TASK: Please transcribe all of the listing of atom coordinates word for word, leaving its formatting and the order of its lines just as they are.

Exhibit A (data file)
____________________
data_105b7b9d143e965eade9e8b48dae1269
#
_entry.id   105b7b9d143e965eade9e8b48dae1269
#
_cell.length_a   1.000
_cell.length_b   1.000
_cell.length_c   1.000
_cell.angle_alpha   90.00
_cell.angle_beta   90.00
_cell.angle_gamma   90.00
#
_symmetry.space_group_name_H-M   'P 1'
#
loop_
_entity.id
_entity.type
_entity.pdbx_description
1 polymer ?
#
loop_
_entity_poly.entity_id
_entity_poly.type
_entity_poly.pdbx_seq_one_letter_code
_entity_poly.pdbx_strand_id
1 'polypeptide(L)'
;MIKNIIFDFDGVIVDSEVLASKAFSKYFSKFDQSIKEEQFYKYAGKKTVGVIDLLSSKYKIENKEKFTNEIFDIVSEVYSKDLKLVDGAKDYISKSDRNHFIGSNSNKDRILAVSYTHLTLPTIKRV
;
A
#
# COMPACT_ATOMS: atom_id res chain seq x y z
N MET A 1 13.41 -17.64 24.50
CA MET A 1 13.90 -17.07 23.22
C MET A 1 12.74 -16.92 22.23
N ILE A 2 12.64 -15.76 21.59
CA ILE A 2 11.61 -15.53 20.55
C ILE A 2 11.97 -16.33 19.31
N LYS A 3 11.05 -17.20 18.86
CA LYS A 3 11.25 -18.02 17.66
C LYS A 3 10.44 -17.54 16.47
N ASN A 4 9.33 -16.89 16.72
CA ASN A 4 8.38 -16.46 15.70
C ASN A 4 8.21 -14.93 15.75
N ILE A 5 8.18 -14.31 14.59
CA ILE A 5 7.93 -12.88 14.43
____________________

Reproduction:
data_105b7b9d143e965eade9e8b48dae1269
#
_entry.id   105b7b9d143e965eade9e8b48dae1269
#
_cell.length_a   1.000
_cell.length_b   1.000
_cell.length_c   1.000
_cell.angle_alpha   90.00
_cell.angle_beta   90.00
_cell.angle_gamma   90.00
#
_symmetry.space_group_name_H-M   'P 1'
#
loop_
_entity.id
_entity.type
_entity.pdbx_description
1 polymer ?
#
loop_
_entity_poly.entity_id
_entity_poly.type
_entity_poly.pdbx_seq_one_letter_code
_entity_poly.pdbx_strand_id
1 'polypeptide(L)'
;MIKNIIFDFDGVIVDSEVLASKAFSKYFSKFDQSIKEEQFYKYAGKKTVGVIDLLSSKYKIENKEKFTNEIFDIVSEVYSKDLKLVDGAKDYISKSDRNHFIGSNSNKDRILAVSYTHLTLPTIKRV
;
A
#
# COMPACT_ATOMS: atom_id res chain seq x y z
N MET A 1 13.41 -17.64 24.50
CA MET A 1 13.90 -17.07 23.22
C MET A 1 12.74 -16.92 22.23
N ILE A 2 12.64 -15.76 21.59
CA ILE A 2 11.61 -15.53 20.55
C ILE A 2 11.97 -16.33 19.31
N LYS A 3 11.05 -17.20 18.86
CA LYS A 3 11.25 -18.02 17.66
C LYS A 3 10.44 -17.54 16.47
N ASN A 4 9.33 -16.89 16.72
CA ASN A 4 8.38 -16.46 15.70
C ASN A 4 8.21 -14.93 15.75
N ILE A 5 8.18 -14.31 14.59
CA ILE A 5 7.93 -12.88 14.43